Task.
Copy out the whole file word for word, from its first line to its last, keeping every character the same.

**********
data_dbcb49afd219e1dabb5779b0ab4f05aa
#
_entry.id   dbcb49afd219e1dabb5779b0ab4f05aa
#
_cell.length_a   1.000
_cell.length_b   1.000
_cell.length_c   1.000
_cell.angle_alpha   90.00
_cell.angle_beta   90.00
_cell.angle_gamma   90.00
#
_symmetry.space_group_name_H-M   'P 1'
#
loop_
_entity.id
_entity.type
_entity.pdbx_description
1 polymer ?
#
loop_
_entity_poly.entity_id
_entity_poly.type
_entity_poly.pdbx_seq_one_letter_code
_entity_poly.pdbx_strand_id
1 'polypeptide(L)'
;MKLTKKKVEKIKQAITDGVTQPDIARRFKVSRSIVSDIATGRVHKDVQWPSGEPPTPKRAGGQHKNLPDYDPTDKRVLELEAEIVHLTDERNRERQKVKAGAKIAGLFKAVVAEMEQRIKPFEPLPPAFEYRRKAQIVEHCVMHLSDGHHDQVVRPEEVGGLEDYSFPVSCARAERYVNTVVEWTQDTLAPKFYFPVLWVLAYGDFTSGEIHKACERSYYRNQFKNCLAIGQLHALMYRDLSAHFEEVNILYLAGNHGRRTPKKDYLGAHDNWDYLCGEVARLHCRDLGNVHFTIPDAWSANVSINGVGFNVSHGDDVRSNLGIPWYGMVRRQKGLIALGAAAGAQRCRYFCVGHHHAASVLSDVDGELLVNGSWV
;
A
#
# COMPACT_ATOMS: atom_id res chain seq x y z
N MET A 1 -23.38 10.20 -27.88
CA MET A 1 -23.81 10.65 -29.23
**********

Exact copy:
data_dbcb49afd219e1dabb5779b0ab4f05aa
#
_entry.id   dbcb49afd219e1dabb5779b0ab4f05aa
#
_cell.length_a   1.000
_cell.length_b   1.000
_cell.length_c   1.000
_cell.angle_alpha   90.00
_cell.angle_beta   90.00
_cell.angle_gamma   90.00
#
_symmetry.space_group_name_H-M   'P 1'
#
loop_
_entity.id
_entity.type
_entity.pdbx_description
1 polymer ?
#
loop_
_entity_poly.entity_id
_entity_poly.type
_entity_poly.pdbx_seq_one_letter_code
_entity_poly.pdbx_strand_id
1 'polypeptide(L)'
;MKLTKKKVEKIKQAITDGVTQPDIARRFKVSRSIVSDIATGRVHKDVQWPSGEPPTPKRAGGQHKNLPDYDPTDKRVLELEAEIVHLTDERNRERQKVKAGAKIAGLFKAVVAEMEQRIKPFEPLPPAFEYRRKAQIVEHCVMHLSDGHHDQVVRPEEVGGLEDYSFPVSCARAERYVNTVVEWTQDTLAPKFYFPVLWVLAYGDFTSGEIHKACERSYYRNQFKNCLAIGQLHALMYRDLSAHFEEVNILYLAGNHGRRTPKKDYLGAHDNWDYLCGEVARLHCRDLGNVHFTIPDAWSANVSINGVGFNVSHGDDVRSNLGIPWYGMVRRQKGLIALGAAAGAQRCRYFCVGHHHAASVLSDVDGELLVNGSWV
;
A
#
# COMPACT_ATOMS: atom_id res chain seq x y z
N MET A 1 -23.38 10.20 -27.88
CA MET A 1 -23.81 10.65 -29.23